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NAHB Predicts New-Home Sales To Top 1 Million Units For The Year

Dec. 4, 2003
Sales of new single-family homes, bolstered by favorable mortgage rates and solid house-price gains, are expected to top 1 million units this year even though the seasonally adjusted sales rate dipped slightly in October, according to the National Association of Home Builders (NAHB). The Commerce Department reported a seasonally adjusted annual rate of 1.105 million units, down 3.5 percent from September’s revised rate.

Sales of new single-family homes, bolstered by favorable mortgage rates and solid house-price gains, are expected to top 1 million units this year even though the seasonally adjusted sales rate dipped slightly in October, according to the National Association of Home Builders (NAHB). The Commerce Department reported a seasonally adjusted annual rate of 1.105 million units, down 3.5 percent from September’s revised rate.

“New-home sales are continuing well in excess of last year’s previous record pace,” said Kent Conine, president of NAHB and a home and apartment builder in Dallas. “While we experienced a slight slowdown last month, financing conditions remain extremely favorable across all segments of the market and we remain on course to establish a new sales record for single-family homes for 2003.”

“The frenetic pace established during the third quarter was unsustainable,” said NAHB Chief Economist David Seiders. “Some slowdown was expected in October, but we’re projecting 1.08 million home sales for the year as a whole, up by nearly 11 percent from 2002. Consumer sentiment and confidence both increased in November, and the job market finally appears to show systematic improvement. The environment for housing remains very good for the balance of 2003.”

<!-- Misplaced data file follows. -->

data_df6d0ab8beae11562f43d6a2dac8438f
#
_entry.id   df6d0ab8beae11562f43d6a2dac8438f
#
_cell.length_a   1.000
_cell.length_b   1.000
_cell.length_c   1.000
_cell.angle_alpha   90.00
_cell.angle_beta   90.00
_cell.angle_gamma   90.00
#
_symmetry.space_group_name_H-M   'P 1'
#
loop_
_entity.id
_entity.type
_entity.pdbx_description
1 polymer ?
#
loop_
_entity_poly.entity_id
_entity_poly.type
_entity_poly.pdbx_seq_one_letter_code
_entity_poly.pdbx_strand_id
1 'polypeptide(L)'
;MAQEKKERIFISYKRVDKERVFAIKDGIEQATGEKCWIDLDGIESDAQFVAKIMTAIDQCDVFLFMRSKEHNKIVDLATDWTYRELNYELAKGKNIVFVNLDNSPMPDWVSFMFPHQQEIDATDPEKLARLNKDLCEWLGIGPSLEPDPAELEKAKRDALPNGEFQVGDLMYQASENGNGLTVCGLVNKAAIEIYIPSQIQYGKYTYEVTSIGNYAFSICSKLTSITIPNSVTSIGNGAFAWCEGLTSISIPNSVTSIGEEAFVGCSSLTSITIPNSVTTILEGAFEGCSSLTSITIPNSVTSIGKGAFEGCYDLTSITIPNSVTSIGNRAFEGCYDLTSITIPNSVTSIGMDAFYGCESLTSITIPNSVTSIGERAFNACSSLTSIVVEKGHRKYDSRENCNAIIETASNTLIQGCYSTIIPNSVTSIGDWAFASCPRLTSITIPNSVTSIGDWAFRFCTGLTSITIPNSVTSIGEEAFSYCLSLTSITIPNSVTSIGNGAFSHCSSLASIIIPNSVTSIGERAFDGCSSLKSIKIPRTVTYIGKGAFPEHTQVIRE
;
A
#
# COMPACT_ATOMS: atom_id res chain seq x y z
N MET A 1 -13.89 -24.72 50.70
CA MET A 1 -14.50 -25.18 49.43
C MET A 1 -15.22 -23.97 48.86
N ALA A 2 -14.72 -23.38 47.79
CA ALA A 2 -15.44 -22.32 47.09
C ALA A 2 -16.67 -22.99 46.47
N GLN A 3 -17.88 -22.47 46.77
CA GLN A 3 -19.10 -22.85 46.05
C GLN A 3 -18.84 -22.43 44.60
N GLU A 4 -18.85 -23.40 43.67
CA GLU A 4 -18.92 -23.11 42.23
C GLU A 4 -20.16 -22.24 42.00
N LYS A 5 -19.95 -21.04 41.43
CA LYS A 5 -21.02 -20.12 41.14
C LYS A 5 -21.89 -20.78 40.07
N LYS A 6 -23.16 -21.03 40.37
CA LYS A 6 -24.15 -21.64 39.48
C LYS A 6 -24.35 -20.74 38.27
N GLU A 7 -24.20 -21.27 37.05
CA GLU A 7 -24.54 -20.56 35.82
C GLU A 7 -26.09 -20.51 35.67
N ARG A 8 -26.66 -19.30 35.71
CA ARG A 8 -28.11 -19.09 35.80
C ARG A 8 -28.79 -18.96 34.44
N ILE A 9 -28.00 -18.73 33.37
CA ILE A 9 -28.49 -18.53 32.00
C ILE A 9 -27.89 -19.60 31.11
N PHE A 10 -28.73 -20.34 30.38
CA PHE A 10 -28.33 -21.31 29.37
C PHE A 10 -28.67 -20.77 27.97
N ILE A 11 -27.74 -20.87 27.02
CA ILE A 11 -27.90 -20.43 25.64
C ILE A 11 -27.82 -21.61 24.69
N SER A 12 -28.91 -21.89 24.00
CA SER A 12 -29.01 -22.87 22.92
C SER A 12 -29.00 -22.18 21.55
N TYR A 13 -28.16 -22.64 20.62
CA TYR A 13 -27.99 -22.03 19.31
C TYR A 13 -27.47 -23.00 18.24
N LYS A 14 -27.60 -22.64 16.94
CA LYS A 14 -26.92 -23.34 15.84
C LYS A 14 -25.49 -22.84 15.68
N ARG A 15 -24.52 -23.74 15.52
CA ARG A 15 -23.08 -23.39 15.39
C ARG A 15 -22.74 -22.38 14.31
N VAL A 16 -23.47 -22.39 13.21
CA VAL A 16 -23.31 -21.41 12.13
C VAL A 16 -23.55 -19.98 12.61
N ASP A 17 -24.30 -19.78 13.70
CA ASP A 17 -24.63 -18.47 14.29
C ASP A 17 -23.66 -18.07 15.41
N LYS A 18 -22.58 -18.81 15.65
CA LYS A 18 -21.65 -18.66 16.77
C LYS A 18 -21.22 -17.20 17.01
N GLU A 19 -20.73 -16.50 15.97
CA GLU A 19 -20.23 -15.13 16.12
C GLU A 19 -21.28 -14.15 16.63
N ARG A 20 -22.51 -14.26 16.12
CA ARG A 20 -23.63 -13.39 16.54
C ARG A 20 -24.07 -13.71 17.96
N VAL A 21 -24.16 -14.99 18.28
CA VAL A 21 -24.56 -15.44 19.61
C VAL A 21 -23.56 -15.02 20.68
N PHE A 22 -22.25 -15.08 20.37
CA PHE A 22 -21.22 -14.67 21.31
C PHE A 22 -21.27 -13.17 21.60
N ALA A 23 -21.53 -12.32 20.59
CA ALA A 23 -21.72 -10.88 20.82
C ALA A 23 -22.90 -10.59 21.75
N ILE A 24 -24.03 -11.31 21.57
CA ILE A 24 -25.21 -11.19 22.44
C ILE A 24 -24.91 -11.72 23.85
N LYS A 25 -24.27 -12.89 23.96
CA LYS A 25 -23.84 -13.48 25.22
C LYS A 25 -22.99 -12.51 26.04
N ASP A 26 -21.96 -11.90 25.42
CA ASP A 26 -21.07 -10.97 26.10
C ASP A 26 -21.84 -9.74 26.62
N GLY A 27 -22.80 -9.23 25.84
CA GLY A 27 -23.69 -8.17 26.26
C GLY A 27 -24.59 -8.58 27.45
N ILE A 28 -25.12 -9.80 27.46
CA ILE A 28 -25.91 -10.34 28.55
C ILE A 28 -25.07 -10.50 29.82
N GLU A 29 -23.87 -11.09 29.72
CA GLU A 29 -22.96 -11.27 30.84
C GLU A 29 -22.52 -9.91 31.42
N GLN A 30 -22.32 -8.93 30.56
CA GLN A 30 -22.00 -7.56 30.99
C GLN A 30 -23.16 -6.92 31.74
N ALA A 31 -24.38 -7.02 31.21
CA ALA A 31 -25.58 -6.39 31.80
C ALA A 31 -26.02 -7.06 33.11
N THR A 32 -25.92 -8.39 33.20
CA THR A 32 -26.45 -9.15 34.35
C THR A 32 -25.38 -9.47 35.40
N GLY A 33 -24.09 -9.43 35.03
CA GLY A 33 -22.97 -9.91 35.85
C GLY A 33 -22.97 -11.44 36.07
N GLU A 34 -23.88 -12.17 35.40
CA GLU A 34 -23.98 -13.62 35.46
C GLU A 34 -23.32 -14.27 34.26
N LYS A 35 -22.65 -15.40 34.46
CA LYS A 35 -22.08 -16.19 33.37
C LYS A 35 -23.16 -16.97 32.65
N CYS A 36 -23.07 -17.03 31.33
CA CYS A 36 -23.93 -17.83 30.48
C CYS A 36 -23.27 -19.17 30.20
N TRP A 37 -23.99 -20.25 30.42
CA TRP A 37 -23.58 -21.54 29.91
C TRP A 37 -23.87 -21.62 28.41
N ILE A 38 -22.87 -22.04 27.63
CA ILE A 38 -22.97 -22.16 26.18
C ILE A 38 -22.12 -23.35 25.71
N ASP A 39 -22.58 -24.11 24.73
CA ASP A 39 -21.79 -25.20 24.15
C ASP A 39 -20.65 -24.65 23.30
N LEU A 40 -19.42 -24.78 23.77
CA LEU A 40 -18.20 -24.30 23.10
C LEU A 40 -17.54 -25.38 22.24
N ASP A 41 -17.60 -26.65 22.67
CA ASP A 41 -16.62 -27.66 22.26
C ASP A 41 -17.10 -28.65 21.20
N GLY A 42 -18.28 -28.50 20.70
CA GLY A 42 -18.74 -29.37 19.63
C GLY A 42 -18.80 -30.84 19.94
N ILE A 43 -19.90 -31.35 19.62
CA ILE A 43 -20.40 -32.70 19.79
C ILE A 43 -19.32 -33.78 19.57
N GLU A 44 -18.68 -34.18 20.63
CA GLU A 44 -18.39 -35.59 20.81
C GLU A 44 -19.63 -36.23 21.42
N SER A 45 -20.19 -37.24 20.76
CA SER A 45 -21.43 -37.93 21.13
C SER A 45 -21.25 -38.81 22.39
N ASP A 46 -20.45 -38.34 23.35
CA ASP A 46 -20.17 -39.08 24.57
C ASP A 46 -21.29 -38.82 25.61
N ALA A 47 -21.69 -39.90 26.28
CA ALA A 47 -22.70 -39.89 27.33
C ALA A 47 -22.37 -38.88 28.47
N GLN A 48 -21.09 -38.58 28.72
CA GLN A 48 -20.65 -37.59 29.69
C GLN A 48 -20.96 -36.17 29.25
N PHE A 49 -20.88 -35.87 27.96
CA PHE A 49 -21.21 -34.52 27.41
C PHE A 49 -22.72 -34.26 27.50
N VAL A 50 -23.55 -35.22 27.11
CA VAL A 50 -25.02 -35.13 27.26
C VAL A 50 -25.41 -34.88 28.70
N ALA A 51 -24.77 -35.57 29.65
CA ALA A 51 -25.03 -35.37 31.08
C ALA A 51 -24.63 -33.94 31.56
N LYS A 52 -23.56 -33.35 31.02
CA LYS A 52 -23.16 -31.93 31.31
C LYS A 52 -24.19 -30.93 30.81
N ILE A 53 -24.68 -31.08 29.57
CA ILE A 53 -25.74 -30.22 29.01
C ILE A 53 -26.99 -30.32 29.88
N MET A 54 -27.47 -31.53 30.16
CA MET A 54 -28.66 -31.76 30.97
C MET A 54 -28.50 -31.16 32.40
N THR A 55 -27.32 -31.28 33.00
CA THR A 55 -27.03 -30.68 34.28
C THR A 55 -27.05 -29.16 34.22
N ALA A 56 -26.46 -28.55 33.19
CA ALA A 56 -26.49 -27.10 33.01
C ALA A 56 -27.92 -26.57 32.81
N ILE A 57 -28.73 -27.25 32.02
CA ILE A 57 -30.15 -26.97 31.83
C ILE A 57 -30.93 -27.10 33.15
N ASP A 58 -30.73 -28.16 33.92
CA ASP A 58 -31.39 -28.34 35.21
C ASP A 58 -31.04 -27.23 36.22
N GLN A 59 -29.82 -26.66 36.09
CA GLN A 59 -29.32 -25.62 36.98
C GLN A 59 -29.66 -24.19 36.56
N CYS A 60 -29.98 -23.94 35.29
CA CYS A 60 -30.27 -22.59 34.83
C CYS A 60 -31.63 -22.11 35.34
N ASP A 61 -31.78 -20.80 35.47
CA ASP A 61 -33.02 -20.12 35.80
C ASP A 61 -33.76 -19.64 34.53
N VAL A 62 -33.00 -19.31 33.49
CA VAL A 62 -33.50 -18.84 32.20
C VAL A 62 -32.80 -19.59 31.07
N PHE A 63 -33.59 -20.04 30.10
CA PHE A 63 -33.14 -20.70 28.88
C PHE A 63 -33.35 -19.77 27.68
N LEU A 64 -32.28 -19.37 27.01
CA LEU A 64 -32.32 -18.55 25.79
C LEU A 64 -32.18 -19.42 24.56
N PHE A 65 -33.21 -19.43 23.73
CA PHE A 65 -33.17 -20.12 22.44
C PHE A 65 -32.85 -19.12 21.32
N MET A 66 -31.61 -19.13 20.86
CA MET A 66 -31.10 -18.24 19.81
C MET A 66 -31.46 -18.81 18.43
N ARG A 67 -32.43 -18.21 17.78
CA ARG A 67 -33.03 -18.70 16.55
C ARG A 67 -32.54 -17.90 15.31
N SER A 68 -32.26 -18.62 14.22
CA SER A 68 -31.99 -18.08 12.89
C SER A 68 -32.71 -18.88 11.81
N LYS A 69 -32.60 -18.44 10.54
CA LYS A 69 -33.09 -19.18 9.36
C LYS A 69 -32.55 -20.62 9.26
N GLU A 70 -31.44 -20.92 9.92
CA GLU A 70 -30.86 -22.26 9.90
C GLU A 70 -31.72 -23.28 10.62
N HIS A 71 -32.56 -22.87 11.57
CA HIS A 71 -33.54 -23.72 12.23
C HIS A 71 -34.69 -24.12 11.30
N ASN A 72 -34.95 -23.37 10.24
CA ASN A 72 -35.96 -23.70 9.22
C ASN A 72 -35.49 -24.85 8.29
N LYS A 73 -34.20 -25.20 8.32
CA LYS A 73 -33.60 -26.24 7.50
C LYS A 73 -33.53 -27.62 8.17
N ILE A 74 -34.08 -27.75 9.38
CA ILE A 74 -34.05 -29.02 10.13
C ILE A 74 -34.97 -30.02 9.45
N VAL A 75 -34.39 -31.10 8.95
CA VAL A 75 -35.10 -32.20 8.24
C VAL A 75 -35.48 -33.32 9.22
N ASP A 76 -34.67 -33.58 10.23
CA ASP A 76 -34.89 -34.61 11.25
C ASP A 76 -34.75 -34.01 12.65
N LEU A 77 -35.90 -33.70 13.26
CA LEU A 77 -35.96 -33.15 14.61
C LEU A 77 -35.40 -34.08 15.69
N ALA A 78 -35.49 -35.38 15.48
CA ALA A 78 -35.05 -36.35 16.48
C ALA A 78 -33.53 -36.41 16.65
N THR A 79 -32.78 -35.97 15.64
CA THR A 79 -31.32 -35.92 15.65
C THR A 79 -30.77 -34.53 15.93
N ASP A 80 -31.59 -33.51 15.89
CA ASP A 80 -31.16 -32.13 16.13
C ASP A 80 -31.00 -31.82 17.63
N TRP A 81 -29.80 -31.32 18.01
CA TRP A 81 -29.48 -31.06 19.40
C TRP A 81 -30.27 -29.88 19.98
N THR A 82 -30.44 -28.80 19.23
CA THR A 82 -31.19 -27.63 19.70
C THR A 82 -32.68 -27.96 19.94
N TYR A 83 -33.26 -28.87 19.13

Three regions registered modest declines for the month. The Midwest and South posted 0.5 percent and 1.0 percent declines, respectively, while in the Northeast the pace slowed 3.3 percent. The West registered a 9.4 percent decline, but sales still were 1.4 percent above a year earlier.

The inventory of new homes for sale in October increased slightly to 360,000 units, a still thin 4.0 months’ supply at the current sales pace but exceptionally low by historical standards. “Inventory has increased slightly, but there is a negligible increase in the actual number of units that have been completed and are for sale,” Seiders said. “Most of the inventory increase represents units permitted but not yet started as well as units still under construction.”